A guide to Harajuku fashion
Harajuku! Smack bang near the top of my ‘places I need to go’ list, the mere name of this district of Tokyo never fails to conjure up a glittering montage of tempting images. Delicious sushi, crazy theme bars, neon lights… but the major draw? The fashion.
Harajuku style put Japan on the fashion map. Heads were turned when photographer Shoichi Aoki began to chronicle Tokyo street style in his magazines, STREET and FRUITS and by the time Gwen Stefani was prancing around with her little army of super kawaii (cute), attitude filled, Japanese dancers, the world knew Harajuku’s name.
© Jonathan Siegel
Now, I’m a firm believer that fashion should be fun. Your dress sense should express who you are and the more creative the better. And in my opinion nobody does style bigger, brighter, better or more bonkers than they do in Japan. Here’s my guide to some of the looks you might encounter on a stroll through those Harajuku streets…
The name itself invokes girlish innocence but luckily veers away from any disturbing parallel to Vladimir Nabokov’s infamous novel with a positively demure and de-sexualized style. Think full and modest skirts with lashings of petticoats topped with frilly parasols and headwear. A chaste ensemble – part aristocrat, part Little Bo Peep.
Lolita has more sub-styles than Barbie. There’s Sweet Lolita, all dolled up in candy pinks and whites; Punk Lolita, with a penchant for tartan and Vivienne Westwood; and for those that prefer to dabble on the darker side, Gothic Lolita serves up a tangle of purple, black and blue with a few coffin or cross shaped accessories thrown in for good measure.
If bright colours, crazy accessories and clashing prints spring to mind when you think of Harajuku style, you’re probably thinking of the Decora look. Coco Chanel once said, ‘When accessorizing, always take off the last thing you put on.’ I fear a trip to Harajuku would have left her quaking in her LBD. The key to Decora is right there in the name, it’s all about the decoration! Layer up, pile it on, string cuddly toys around your neck… Anything and everything goes as long as it’s as kawaii as possible.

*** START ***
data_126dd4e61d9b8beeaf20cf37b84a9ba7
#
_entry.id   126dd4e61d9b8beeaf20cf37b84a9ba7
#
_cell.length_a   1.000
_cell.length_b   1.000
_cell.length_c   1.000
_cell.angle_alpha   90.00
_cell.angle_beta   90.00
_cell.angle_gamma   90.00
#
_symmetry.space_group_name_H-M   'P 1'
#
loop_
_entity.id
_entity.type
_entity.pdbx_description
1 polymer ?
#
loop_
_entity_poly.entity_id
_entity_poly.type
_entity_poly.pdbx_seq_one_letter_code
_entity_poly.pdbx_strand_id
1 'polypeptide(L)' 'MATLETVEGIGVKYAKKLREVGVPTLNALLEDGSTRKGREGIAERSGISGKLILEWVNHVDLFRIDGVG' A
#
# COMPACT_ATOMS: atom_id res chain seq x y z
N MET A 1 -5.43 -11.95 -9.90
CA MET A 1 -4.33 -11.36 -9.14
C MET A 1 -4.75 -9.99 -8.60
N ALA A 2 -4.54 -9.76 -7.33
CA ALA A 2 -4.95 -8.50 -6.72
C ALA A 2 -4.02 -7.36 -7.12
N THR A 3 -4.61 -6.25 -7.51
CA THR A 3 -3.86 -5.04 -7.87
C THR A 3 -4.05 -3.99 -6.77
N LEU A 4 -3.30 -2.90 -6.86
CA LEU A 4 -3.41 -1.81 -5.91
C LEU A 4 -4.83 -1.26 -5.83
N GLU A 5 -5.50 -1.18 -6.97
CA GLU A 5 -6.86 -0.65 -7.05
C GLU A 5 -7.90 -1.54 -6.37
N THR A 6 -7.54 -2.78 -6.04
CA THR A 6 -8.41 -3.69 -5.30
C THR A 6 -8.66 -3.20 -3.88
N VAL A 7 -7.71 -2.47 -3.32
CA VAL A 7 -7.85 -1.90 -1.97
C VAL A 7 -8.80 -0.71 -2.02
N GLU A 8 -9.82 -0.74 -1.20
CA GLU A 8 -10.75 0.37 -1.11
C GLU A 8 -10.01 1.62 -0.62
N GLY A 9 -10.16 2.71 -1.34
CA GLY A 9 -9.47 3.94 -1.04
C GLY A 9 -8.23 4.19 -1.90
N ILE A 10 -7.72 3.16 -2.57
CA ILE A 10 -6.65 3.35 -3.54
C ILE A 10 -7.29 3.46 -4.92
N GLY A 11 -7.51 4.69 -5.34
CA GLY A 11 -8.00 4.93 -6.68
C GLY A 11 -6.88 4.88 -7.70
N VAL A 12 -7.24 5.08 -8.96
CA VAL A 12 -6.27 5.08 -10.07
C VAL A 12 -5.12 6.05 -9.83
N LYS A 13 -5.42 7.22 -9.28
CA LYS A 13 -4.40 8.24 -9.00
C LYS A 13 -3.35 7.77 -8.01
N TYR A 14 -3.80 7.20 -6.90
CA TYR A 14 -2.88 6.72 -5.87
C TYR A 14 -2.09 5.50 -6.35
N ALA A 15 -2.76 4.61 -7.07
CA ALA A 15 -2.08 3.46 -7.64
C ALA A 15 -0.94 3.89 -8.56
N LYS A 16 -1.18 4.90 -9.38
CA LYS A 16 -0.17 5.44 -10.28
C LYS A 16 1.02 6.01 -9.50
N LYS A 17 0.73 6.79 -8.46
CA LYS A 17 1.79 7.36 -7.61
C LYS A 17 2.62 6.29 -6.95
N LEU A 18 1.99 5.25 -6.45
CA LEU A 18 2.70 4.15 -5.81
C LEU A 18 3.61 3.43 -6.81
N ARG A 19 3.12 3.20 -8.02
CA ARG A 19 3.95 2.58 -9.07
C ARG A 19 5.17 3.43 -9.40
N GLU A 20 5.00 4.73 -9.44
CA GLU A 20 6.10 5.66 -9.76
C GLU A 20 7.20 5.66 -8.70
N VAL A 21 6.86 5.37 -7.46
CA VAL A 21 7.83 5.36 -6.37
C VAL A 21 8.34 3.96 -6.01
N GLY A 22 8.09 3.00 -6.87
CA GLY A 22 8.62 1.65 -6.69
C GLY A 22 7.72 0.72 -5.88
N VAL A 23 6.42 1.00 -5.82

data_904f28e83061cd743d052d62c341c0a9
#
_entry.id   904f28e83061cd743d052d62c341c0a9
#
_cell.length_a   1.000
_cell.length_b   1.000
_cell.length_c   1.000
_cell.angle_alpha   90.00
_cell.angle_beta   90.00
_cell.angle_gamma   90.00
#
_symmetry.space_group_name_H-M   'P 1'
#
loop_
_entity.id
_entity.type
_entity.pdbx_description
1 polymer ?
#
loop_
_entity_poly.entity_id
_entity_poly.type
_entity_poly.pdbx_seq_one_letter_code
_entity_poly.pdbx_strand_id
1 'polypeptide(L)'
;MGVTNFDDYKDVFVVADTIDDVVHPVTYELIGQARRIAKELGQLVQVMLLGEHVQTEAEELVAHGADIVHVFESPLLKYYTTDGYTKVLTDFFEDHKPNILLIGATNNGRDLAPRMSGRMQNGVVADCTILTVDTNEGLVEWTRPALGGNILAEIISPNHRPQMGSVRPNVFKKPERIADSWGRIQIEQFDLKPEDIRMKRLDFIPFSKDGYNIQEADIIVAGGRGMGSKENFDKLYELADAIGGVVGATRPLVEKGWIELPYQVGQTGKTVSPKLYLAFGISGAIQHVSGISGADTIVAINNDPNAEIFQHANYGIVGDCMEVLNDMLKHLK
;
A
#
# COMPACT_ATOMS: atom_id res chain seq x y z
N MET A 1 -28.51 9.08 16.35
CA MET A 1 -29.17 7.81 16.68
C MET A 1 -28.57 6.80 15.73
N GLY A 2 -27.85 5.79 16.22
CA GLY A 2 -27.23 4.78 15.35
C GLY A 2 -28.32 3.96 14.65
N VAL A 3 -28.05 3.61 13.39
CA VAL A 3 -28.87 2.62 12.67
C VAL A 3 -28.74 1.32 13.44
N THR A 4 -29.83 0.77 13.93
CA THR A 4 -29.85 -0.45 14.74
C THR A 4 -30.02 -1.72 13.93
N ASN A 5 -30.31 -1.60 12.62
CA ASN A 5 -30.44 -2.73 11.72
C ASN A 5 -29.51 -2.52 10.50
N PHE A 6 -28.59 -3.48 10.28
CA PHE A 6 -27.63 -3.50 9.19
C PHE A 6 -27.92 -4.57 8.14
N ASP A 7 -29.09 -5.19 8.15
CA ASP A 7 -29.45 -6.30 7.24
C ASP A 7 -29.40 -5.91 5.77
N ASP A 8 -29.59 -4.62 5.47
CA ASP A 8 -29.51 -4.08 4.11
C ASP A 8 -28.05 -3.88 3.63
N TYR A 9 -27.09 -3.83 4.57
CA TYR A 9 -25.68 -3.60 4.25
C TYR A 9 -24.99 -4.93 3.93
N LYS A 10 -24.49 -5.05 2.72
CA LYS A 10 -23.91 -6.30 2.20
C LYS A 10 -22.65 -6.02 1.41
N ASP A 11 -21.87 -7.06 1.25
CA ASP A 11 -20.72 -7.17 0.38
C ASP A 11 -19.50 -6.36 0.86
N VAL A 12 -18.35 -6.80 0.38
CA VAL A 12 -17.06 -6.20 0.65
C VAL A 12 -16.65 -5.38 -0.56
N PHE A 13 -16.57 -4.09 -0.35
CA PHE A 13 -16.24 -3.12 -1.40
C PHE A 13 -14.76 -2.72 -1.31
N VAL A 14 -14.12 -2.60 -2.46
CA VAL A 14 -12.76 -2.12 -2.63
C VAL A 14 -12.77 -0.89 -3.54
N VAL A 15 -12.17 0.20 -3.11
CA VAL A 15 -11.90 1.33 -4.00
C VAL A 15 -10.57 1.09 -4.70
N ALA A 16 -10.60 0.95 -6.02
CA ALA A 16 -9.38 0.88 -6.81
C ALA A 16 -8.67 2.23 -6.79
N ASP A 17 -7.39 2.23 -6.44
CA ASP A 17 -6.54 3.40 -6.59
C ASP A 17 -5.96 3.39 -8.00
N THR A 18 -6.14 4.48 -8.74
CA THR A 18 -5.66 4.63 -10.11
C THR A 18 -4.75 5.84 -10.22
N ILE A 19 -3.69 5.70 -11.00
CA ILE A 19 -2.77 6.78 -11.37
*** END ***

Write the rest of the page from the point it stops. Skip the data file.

I love this light-hearted look. It’s all about refusing to grow up and having some fun. Channel your favourite TV and movie characters from childhood. My Little Pony; Spongebob; Pokemon; and of course, the ubiquitous Hello Kitty. Just remember with Decora style, more is most definitely more.
This style is a visual representation of a musical movement in Japanese rock related to glam rock, punk and heavy metal. Elaborate costumes and eccentric hairstyles characterise this look often coupled with striking make-up. Visual Kei heavily influences the young and fashionable that gather on Jingu Bashi, the pedestrian bridge running over the train tracks near Harajuku station. Although apparently, the bridge’s popularity as a hang-out spot as waned (that’s so 90s) and you’re more likely to see tourists snapping pictures of Harajuku girls than Harajuku girls themselves. Sunday is reportedly still the best day for a visit.